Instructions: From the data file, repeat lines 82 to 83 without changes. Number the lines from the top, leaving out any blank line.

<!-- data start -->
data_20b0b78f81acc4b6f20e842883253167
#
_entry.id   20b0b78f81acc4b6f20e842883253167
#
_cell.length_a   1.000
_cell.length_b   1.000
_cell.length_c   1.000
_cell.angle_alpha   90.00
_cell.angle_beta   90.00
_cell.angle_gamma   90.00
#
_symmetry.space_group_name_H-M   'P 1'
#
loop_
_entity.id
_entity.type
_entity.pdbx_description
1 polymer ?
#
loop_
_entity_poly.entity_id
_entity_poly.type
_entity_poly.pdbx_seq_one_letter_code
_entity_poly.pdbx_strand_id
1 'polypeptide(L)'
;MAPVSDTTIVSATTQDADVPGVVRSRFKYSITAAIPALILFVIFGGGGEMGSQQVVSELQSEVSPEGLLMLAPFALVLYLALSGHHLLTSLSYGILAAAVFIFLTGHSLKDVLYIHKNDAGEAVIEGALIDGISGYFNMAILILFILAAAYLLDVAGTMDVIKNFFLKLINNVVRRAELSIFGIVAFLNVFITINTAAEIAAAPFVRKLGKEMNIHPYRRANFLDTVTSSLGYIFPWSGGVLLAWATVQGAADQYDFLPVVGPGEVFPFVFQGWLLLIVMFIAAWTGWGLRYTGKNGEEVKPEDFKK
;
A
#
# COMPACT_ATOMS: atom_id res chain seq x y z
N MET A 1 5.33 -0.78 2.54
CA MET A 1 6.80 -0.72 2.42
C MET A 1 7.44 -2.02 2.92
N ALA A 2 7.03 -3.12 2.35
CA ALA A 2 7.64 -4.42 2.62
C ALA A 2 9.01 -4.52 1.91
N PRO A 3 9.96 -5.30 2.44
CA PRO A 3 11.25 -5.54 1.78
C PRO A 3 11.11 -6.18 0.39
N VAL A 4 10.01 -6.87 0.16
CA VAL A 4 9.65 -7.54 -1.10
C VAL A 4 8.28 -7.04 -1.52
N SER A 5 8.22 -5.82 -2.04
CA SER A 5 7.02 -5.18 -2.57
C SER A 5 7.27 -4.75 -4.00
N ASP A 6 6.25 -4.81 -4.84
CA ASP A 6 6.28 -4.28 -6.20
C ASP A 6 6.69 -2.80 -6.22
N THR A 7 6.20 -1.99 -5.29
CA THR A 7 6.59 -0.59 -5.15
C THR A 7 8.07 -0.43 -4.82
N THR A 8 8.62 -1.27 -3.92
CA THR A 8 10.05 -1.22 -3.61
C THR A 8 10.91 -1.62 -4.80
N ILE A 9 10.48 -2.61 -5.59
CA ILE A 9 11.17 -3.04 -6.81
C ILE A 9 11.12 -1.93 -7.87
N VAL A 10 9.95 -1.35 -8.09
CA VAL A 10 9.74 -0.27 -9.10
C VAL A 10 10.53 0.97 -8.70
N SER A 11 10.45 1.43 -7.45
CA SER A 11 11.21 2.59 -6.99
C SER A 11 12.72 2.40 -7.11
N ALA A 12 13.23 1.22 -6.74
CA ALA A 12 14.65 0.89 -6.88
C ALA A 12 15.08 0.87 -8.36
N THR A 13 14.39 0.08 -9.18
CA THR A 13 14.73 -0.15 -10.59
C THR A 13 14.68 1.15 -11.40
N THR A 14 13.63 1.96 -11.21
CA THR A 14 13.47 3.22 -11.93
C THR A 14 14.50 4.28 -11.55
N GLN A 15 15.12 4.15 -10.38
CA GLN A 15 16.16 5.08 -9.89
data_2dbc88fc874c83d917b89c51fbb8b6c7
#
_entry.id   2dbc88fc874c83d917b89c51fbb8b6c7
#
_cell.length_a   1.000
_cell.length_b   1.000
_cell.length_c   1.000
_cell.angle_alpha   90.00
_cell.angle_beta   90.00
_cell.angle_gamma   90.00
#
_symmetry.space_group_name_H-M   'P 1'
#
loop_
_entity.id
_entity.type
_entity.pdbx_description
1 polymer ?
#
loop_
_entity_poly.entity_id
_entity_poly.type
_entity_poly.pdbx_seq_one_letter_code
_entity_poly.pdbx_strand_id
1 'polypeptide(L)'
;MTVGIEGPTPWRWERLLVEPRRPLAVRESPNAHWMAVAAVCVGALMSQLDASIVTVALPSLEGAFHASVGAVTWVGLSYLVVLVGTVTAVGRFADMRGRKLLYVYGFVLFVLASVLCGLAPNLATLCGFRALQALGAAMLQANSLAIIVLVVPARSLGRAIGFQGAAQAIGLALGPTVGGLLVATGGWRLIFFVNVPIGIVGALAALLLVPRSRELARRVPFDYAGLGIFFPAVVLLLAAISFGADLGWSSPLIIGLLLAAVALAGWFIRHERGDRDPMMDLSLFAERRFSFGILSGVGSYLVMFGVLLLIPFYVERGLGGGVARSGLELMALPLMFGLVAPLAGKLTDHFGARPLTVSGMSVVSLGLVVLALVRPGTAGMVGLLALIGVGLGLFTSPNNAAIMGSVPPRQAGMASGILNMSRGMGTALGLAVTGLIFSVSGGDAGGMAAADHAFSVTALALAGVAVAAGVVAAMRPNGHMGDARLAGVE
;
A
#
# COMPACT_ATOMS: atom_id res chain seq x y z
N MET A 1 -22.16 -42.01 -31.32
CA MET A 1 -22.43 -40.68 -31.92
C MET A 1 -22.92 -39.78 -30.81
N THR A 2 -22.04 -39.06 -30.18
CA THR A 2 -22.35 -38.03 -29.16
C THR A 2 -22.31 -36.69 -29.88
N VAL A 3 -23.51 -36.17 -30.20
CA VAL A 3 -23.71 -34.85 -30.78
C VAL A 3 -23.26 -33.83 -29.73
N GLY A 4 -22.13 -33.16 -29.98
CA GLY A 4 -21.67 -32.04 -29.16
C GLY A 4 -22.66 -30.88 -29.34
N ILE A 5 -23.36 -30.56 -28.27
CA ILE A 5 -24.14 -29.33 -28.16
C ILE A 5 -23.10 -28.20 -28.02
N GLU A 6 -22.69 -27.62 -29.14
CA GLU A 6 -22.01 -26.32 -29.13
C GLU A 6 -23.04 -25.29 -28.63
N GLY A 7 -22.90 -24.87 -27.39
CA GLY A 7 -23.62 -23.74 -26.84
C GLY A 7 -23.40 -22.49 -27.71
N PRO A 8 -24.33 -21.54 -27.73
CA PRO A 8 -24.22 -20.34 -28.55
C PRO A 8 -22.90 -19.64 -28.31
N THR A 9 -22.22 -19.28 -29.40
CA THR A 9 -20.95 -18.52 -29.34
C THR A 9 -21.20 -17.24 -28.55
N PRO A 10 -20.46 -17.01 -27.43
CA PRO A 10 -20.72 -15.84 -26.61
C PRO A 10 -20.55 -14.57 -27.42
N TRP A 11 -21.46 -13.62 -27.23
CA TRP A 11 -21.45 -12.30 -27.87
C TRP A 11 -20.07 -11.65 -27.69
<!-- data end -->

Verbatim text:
_cell.angle_alpha   90.00
_cell.angle_beta   90.00